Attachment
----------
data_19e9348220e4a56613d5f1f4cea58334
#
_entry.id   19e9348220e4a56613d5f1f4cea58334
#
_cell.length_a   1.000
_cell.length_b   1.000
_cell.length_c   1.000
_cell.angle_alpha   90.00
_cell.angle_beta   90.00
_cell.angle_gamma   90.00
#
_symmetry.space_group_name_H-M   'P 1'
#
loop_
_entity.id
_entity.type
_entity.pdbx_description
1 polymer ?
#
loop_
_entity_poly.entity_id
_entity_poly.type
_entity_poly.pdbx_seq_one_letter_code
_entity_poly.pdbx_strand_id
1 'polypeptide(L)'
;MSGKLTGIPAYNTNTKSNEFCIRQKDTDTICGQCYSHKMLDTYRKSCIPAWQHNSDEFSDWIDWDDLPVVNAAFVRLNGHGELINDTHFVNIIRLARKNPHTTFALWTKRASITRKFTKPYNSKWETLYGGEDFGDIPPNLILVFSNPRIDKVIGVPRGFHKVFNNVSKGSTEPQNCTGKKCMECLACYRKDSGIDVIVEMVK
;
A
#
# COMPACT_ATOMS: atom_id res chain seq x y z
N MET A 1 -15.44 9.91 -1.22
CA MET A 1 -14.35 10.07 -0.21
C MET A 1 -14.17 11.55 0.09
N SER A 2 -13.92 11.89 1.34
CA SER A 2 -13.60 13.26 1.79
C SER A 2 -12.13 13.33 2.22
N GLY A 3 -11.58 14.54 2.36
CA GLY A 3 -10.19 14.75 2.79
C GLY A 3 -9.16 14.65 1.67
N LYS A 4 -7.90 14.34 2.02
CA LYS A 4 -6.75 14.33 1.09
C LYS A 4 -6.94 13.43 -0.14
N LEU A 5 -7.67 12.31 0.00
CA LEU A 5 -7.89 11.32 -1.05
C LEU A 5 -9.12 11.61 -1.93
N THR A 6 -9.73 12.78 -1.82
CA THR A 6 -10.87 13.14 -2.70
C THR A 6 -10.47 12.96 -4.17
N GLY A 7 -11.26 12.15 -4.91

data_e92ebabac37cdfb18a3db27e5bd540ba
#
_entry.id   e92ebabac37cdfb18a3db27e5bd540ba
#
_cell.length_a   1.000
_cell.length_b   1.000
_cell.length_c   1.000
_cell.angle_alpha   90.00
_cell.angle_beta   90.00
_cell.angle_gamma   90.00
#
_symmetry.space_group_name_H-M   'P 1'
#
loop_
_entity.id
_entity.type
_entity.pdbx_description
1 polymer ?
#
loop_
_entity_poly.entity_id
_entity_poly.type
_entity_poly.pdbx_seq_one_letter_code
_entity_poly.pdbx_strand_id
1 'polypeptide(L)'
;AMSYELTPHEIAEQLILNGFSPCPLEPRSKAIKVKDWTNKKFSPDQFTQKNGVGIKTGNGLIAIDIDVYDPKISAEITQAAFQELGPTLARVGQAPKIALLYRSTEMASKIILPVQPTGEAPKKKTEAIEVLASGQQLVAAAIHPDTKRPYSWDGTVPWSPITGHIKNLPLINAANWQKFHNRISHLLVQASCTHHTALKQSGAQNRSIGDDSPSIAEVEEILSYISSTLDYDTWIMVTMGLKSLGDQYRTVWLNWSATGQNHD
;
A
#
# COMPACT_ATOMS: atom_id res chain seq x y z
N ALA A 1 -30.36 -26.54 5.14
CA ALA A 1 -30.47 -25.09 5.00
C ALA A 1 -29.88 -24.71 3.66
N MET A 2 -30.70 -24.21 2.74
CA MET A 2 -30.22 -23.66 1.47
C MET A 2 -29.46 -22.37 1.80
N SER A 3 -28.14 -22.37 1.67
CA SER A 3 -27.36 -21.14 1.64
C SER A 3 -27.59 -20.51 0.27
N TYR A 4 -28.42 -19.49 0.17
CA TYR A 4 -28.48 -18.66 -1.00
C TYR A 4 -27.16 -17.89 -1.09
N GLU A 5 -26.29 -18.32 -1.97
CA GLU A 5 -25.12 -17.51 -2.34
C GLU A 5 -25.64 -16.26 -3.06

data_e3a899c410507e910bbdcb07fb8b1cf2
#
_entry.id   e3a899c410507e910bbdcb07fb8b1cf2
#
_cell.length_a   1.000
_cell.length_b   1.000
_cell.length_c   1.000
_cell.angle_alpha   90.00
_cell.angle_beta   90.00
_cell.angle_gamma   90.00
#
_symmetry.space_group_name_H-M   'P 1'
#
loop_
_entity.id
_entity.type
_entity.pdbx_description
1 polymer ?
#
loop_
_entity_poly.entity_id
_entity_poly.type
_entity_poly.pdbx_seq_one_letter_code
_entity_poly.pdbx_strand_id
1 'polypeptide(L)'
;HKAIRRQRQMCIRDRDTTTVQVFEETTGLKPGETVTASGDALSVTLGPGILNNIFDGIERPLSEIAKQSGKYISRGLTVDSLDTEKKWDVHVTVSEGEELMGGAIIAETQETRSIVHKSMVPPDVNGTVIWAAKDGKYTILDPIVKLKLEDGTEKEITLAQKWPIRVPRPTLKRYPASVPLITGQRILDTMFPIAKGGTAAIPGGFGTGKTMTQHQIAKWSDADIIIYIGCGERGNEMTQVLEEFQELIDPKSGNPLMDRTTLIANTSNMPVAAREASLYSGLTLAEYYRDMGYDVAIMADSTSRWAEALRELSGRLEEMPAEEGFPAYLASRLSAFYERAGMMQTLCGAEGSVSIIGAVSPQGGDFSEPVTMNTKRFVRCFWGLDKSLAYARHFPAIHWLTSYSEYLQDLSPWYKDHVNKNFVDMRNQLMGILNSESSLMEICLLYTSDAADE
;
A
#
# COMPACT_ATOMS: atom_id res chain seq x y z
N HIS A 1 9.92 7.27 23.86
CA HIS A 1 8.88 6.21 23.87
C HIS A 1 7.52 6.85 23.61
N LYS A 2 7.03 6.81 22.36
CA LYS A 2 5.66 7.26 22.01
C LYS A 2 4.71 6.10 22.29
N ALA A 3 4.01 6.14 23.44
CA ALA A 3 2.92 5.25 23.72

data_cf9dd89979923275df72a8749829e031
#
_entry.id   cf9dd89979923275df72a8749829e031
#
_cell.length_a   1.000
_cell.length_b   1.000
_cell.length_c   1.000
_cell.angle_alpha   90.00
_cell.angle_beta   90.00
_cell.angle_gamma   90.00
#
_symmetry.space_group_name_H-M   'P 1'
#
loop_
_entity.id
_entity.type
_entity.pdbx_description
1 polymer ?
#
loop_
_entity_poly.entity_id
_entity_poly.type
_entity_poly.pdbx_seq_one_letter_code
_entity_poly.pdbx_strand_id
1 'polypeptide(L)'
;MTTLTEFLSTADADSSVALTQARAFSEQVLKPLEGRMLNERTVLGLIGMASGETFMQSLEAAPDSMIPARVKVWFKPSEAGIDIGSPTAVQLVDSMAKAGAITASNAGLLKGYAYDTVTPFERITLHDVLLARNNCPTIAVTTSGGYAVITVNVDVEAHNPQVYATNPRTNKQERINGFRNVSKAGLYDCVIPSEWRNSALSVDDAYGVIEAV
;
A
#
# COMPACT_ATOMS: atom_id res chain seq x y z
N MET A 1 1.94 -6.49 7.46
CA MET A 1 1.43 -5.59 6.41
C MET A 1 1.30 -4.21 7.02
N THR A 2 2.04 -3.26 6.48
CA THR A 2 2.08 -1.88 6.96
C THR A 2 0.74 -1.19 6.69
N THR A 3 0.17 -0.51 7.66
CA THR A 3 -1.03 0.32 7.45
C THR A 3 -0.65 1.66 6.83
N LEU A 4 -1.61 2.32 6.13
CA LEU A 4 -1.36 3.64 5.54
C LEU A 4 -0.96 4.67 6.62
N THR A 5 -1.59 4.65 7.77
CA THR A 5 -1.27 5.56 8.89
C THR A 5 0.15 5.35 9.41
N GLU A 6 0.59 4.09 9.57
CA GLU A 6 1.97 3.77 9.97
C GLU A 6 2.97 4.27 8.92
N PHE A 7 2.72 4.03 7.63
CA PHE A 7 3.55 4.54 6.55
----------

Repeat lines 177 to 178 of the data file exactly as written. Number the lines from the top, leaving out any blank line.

C THR A 5 0.15 5.35 9.41
N GLU A 6 0.59 4.09 9.57